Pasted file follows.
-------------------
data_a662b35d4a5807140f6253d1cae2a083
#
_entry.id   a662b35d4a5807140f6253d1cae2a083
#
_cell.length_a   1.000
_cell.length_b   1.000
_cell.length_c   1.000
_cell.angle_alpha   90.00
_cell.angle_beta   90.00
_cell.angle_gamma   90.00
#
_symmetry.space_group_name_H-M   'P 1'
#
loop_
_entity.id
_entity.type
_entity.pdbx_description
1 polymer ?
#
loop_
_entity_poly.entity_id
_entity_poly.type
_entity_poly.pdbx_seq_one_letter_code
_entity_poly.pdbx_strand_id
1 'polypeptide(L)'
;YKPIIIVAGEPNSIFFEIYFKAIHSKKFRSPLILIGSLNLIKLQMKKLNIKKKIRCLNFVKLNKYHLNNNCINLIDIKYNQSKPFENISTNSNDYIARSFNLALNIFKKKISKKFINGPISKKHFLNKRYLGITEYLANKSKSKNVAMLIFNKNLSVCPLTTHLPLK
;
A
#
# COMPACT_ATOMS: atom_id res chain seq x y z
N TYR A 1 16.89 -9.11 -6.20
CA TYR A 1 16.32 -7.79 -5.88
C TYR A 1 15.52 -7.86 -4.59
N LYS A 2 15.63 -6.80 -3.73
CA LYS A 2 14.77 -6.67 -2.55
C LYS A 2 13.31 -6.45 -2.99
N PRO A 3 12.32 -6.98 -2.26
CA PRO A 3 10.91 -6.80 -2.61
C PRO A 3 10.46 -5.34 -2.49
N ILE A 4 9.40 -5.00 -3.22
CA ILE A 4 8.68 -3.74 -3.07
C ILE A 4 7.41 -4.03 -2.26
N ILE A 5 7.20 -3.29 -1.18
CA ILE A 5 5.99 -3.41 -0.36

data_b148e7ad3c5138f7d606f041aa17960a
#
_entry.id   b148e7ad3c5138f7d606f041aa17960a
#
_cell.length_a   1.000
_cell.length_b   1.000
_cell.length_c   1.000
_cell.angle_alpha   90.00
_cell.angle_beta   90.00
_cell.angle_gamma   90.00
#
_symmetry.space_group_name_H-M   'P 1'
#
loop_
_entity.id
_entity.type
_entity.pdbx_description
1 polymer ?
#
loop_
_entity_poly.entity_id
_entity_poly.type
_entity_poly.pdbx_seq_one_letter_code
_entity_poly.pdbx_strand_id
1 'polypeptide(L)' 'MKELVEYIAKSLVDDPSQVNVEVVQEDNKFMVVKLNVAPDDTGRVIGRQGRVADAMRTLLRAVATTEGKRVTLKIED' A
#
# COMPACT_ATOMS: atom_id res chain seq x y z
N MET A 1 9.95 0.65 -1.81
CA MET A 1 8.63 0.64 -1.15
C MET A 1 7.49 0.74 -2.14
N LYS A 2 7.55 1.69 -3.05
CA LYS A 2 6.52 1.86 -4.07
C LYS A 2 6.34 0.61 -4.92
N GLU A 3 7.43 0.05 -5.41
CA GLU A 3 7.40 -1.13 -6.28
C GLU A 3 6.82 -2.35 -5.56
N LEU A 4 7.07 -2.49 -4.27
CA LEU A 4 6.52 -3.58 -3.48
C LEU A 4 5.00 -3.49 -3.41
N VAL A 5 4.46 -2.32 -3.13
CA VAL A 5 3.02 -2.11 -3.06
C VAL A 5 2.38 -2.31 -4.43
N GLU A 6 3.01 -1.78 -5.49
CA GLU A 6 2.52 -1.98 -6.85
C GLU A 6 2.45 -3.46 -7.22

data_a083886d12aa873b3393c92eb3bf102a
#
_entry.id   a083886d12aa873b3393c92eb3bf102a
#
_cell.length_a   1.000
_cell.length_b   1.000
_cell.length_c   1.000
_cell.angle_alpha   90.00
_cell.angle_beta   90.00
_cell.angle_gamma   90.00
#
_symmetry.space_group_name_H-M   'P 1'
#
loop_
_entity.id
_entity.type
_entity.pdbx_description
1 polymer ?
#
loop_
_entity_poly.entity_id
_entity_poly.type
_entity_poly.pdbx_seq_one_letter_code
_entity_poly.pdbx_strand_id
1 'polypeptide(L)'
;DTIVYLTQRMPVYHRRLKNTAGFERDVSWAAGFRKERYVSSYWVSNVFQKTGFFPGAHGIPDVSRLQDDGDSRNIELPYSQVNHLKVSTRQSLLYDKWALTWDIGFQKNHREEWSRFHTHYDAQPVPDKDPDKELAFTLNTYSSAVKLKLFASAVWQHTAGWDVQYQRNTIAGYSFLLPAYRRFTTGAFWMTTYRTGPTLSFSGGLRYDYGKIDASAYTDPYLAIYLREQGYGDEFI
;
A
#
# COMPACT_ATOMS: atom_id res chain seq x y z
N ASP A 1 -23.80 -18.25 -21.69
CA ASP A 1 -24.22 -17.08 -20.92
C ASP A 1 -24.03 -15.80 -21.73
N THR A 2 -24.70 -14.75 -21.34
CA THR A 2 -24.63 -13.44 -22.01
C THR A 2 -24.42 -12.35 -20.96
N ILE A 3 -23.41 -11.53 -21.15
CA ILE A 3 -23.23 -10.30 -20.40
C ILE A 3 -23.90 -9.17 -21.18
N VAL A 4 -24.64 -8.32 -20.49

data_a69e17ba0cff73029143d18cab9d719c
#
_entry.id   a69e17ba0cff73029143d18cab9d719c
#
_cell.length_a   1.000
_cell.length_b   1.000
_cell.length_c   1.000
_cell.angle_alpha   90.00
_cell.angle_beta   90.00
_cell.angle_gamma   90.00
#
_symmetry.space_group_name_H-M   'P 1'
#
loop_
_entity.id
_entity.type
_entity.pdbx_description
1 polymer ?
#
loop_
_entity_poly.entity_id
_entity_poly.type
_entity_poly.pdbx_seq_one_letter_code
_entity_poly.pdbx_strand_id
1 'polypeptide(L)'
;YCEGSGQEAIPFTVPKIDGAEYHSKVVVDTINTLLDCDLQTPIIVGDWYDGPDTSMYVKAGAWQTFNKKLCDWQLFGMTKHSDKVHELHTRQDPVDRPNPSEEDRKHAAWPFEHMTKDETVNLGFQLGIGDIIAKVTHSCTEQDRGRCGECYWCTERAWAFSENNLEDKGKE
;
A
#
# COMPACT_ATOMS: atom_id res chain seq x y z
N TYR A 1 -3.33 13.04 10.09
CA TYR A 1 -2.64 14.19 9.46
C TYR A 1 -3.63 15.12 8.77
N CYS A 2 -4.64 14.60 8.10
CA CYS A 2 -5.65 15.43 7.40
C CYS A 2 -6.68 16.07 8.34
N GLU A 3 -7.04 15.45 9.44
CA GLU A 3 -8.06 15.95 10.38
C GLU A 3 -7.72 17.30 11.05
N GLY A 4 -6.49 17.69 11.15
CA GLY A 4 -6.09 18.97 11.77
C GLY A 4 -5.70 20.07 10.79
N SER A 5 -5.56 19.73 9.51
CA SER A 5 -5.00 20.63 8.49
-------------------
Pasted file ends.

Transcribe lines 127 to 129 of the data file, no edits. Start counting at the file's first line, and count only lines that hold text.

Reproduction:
CA ILE A 3 -23.23 -10.30 -20.40
C ILE A 3 -23.90 -9.17 -21.18
N VAL A 4 -24.64 -8.32 -20.49